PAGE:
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|کد مقاله||سال انتشار||تعداد صفحات مقاله انگلیسی||ترجمه فارسی|
|35267||2013||6 صفحه PDF||سفارش دهید|
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Publisher : Elsevier - Science Direct (الزویر - ساینس دایرکت)
Journal : Research in Developmental Disabilities, Volume 34, Issue 9, September 2013, Pages 2469–2474
Self-injurious behavior (SIB) is commonly observed among individuals with intellectual disability (ID) living in state-run supports and services centers. Specific examples of SIB include poking oneself in the eye; harming oneself by hitting, scratching, or pinching; and pica (i.e., swallowing objects causing bodily harm). Previous research has focused on SIB in individuals with ID more generally without focusing on specific levels of ID or taking into account other important personal variables. This study examined 45 adults with severe ID living in two large state-run facilities in the Southeastern United States who were separated into groups for comparison (ASD and non ASD; verbal and nonverbal). Data was collected on the presence of SIB using the Autism Spectrum Disorder-Problem Behavior Adult Version (ASD-PBA). A two-way analysis of variance (ANOVA) was conducted to determine if there were significant differences between groups on rates of SIB. Individuals with ID and ASD exhibited significantly higher rates of SIB than individuals with only ID, F (1,43) = 50.84, p < 0.05. Furthermore, verbal individuals had significantly higher rates of SIB than nonverbal individuals, F (1,43) = 57.612, p < 0.05. There was a significant interaction between the effects of ASD diagnosis and verbal ability on rates of SIB, F (1,43) = 50.84, p < 0.05. The implications of these findings in the context of other research on ID, ASD, SIB, and verbal abilities are discussed.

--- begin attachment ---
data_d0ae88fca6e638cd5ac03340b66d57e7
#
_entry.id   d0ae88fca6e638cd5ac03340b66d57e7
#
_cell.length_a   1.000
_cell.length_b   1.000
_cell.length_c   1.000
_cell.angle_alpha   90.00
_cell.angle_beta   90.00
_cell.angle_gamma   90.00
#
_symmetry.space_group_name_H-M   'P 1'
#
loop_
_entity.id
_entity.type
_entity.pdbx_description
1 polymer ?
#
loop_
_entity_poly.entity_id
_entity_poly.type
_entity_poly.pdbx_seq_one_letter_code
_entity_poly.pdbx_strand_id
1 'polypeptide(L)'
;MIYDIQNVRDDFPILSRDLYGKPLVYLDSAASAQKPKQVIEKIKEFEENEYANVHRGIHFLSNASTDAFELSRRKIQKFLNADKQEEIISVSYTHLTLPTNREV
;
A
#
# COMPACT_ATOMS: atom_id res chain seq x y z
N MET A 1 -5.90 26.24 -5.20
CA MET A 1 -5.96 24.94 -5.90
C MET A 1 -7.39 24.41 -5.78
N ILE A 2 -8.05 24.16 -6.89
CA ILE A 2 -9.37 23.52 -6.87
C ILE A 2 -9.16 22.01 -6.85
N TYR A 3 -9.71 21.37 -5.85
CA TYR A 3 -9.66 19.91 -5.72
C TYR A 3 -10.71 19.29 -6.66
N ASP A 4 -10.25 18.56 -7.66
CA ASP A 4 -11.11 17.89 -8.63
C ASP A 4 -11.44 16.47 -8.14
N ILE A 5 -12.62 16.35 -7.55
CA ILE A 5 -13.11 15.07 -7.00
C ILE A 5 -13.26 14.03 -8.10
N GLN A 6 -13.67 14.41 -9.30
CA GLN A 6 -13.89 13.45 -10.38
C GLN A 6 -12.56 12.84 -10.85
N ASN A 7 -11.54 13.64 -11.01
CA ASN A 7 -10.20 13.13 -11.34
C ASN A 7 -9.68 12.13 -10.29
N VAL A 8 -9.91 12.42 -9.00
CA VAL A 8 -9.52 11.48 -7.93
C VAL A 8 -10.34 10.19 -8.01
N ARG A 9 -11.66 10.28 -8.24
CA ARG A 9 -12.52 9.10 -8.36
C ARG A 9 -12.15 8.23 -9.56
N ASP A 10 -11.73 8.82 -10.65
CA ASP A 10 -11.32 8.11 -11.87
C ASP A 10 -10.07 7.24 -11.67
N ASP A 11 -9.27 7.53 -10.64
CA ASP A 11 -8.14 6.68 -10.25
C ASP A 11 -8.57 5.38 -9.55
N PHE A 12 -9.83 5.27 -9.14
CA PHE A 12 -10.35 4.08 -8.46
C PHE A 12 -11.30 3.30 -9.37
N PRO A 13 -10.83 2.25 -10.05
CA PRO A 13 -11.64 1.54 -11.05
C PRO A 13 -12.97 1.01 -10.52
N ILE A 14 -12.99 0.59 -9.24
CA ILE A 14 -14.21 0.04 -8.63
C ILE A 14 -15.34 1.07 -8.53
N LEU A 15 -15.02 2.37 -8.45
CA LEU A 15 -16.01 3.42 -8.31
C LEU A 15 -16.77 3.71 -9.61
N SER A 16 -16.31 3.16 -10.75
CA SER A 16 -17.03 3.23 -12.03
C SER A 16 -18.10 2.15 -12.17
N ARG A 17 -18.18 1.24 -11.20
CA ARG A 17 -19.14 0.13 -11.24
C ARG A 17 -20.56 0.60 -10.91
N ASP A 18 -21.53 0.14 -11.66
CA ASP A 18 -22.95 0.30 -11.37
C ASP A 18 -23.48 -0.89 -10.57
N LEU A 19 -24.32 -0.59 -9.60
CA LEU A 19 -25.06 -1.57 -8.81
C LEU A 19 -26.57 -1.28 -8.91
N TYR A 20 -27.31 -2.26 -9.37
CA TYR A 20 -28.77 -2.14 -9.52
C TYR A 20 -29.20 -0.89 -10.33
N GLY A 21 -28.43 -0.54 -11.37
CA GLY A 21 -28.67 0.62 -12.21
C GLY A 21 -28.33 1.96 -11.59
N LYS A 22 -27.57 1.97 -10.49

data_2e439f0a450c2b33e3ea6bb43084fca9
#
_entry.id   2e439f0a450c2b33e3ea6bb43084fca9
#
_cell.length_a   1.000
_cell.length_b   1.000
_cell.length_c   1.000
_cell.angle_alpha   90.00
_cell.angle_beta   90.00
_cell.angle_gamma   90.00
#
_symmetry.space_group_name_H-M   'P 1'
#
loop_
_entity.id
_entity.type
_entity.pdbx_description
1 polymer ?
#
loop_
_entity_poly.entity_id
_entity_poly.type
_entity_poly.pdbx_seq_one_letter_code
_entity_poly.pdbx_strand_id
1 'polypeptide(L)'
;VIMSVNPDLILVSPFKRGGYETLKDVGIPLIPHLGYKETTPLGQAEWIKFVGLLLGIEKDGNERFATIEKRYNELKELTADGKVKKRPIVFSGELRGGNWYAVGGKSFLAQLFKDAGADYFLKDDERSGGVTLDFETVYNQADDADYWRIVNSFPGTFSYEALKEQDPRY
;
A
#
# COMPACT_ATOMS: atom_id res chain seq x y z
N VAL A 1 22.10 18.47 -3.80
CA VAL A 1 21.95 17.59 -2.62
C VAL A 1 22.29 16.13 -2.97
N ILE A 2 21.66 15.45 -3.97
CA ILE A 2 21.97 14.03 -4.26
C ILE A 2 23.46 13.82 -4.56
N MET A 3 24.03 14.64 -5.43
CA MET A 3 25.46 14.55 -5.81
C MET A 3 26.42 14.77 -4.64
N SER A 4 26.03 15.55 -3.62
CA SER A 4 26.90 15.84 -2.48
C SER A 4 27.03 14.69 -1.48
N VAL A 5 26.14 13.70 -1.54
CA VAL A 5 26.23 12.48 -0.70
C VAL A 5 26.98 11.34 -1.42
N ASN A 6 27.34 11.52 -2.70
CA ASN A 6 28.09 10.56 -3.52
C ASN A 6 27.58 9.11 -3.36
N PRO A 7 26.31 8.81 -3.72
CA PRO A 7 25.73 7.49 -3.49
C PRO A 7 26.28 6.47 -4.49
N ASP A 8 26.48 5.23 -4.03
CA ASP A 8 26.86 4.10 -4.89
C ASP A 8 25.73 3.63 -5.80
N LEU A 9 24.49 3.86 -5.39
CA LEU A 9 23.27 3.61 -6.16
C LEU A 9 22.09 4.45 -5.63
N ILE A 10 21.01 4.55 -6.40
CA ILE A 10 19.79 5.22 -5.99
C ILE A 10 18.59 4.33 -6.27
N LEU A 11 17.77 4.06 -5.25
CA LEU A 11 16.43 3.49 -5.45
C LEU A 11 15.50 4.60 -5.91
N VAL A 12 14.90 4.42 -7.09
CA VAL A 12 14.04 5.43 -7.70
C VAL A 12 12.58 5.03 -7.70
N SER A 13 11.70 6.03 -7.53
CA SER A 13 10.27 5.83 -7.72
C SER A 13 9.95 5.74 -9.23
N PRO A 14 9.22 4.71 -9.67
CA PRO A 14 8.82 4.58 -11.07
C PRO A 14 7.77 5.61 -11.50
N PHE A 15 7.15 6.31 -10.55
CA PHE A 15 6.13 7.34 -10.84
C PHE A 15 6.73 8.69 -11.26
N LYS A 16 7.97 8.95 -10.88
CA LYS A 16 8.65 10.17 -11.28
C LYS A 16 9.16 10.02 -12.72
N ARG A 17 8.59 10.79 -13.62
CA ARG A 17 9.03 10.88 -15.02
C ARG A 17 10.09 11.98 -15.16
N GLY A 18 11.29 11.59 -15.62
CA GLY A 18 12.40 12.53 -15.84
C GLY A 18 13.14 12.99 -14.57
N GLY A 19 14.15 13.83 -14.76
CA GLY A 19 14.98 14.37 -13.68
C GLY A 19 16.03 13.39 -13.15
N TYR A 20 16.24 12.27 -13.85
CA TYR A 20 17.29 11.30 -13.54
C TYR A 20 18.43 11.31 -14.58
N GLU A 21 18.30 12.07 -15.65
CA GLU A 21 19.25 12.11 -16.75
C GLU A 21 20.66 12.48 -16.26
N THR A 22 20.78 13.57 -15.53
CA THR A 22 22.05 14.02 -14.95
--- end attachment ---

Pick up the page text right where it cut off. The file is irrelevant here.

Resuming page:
Self-injurious behavior (SIB) is one of the most commonly observed aberrant behaviors among individuals with severe intellectual disability (ID; Di Nuovo and Buono, 2007, Matson et al., 1999b, Matson et al., 2008a, Matson et al., 2008b and Mayes and Calhoun, 2011). Rojahn, Matson, Lott, Esbensen, and Smalls (2001) defined SIB as a behavior or set of behaviors that can result in injury to the person's body and that occurs repetitively. This behavior develops early in life and is most often chronic, lasting from early childhood through adulthood. SIB can be severe and even life-threatening in its intensity (Iwata, Dorsey, Slifer, Bauman, & Richman, 1994). Clinical reports indicate that SIB among individuals with ID has led to injuries and medical complications ranging from mild scarring of the skin to bone fractures and, in some instances, death (Yang, 2003). Rojahn (1994) found self-scratching, self-biting, and head banging to be the most common forms of SIB among individuals with ID (Matson et al., 2008a, Matson et al., 2008b and Matson et al., 2008c). Other examples of SIB include pica (i.e., ingesting inedible objects), hitting the head with the hand, biting oneself, and pulling out one's hair (Poppes, van der Putten, & Vlaskamp, 2010). A meta-analysis examining rates of maladaptive behaviors among individuals with ID estimated the prevalence of SIB to be between 4.4 and 21% (Rojahn & Meier, 2009, Chapter 9). SIB has far reaching consequences, affecting not only the individual but also direct care staff and other professionals involved in providing supports for that individual. The support providers often suffer stress and negative psychosocial effects as a result of these behaviors (Duffy and Healy, 2011 and Mossman et al., 2002). Individuals with SIB require increased supports and often one-to-one supervision, which drains the already limited resources available at institutional or community support centers. Additionally, these persons are more likely to be prescribed psychotropic medications and suffer the serious side effects that can accrue (Matson and Neal, 2009, Matson and Wilkins, 2008a, Matson et al., 1998b and Matson et al., 2009c). Researchers have identified numerous comorbid conditions that are related to increases in the rates of SIB among individuals with ID. Level of intellectual functioning, for example, is negatively correlated with rates of SIB with the highest incidence observed among individuals with severe or profound ID (McClintock, Hall, & Oliver, 2003). Rojahn, Borthwick-Duffy, and Jacobson (1993) reported a sample of adults with multiple levels of ID. They found that 25% of those with profound ID exhibited SIB while only 4% of individuals with mild ID evinced SIB. The majority of research in the area of self-injury has therefore been focused on individuals with severe and profound ID as an aggregate or individuals with profound ID only. Conversely, the current study specifically focused on individuals with severe ID (i.e., IQ between 20 and 34). Rates of SIB have also been associated with certain physical conditions including gastroesophageal reflux diseases, menstrual periods, and disrupted sleep cycles (Thompson & Caruso, 2002). Considerable overlap has been shown to exist between SIB and certain psychiatric conditions such as obsessive-compulsive disorder, bipolar disorder, and major depressive disorder among individuals with ID (Charlot et al., 1993, Kearney and Healy, 2011, Matson et al., 2011a, Matson, 1986, Smith and Matson, 2010 and Sturmey et al., 2010). Autism spectrum disorder (ASD) is highly comorbid with ID, and recent findings have indicated that around 75% of people with ASD also have ID (LoVullo and Matson, 2009, Mashal and Kasirer, 2011, Matson and Kozlowski, 2011, Matson and LoVullo, 2009 and Matson and Nebel-Schwalm, 2007). Conversely, an estimated 40% of individuals with ID have comorbid ASD (LaMalfa, Lassi, Bertelli, Salvini, & Placidi, 2004). Researchers have found that rates of SIB are significantly higher among individuals with comorbid ID and ASD than individuals with only ID (Baghdadli et al., 2003, Bodfish et al., 2000, Kaland, 2011 and Matson et al., 2009b). Of note, some of the stereotyped behaviors that are commonly observed in individuals with ASD can be considered self-injurious including biting oneself, hitting oneself, and head banging. These restricted, repetitive behaviors (RRBs) are central to ASD (Matson and LoVullo, 2008, Matson and Wilkins, 2008b, Matson et al., 2008c and Volkmar and Klin, 2005). Researchers have postulated that SIB provides enough sensory input to the individual that the behavior is automatically reinforced, and thus is self-maintaining (Favell et al., 1982, Matson et al., 2005, Sturmey et al., 2005, Vollmer, 1994 and Wolery et al., 1985). Another core feature of ASD is significant impairment in communication (Hattier et al., 2011 and Van der Meer et al., 2011). Researchers have found that rates of SIB are related to both receptive and expressive communication deficits (Dominick et al., 2007, Duncan et al., 1999, Kearney and Healy, 2011, Matson and Nebel-Schwalm, 2007, Matson and Rivet, 2008, Matson et al., 2009a, McClintock et al., 2003 and Thorson et al., 2008). A hypothesized function of SIB based on learning theory states that the behaviors can reduce stress, physical discomfort, and/or frustration (Guess & Carr, 1991). For individuals with these deficits, SIB may serve a communicative function by allowing the person to express his or her desire to escape or avoid aversive stimuli or task demands presented by caregivers (Carr et al., 1976, Sailor et al., 1968 and Weeks and Gaylord-Ross, 1981). These individuals may establish a cyclical pattern with their caregivers where they communicate by engaging in SIB and are reinforced by achieving their desired goal. To allow for appropriate and effective treatment of challenging behaviors, clinicians must evaluate the specific function of the behavior for that individual (Gould, Dixon, Najdowski, Smith, & Tarbox, 2011). Typically, the recommended method for evaluating challenging behaviors is direct observation through an experimental functional analysis where the conditions are manipulated to elicit problem behaviors for examination. However, due to the potentially unethical and dangerous effects of eliciting self-injurious behavior, the majority of assessments on the rate and function of SIB use informant-based rating scales. Some examples of rating scales commonly used with adults with ID are the aberrant behavior checklist ( Aman & Singh, 1986), questions about behavior function ( Matson, Bamburg, Cherry, & Packlowskyj, 1999), behavior problems inventory ( Rojahn et al., 2001), and Autism Spectrum Disorders-Problem Behaviors-Adult Version Battery (ASD-PBA; Matson, Terlonge, & González, 2006b). The SIB subscale of the ASD-PBA was chosen for use in this study because it was specifically created to evaluate self-injurious behaviors in adults with ID and ASD who are residing in state-run supports and services centers ( Matson, Terlonge, & Gonzalez, 2006a). While some research has been done evaluating rates of SIB in adults with ID and ASD, there is a dearth of research examining relative rates in adults with ID who communicate verbally or nonverbally. The purpose of this study was to examine the impact of co-morbid ASD as well as the impact of verbal ability on rates of self-injurious behavior. A group of adults with severe ID residing at two state-run facilities in the Southeastern region of the United States were evaluated. Based on the available literature, it was hypothesized that individuals with comorbid ASD would have higher rates of SIB than individuals with ID only. Additionally, nonverbal individuals would have higher rates of SIB than individuals who communicate verbally.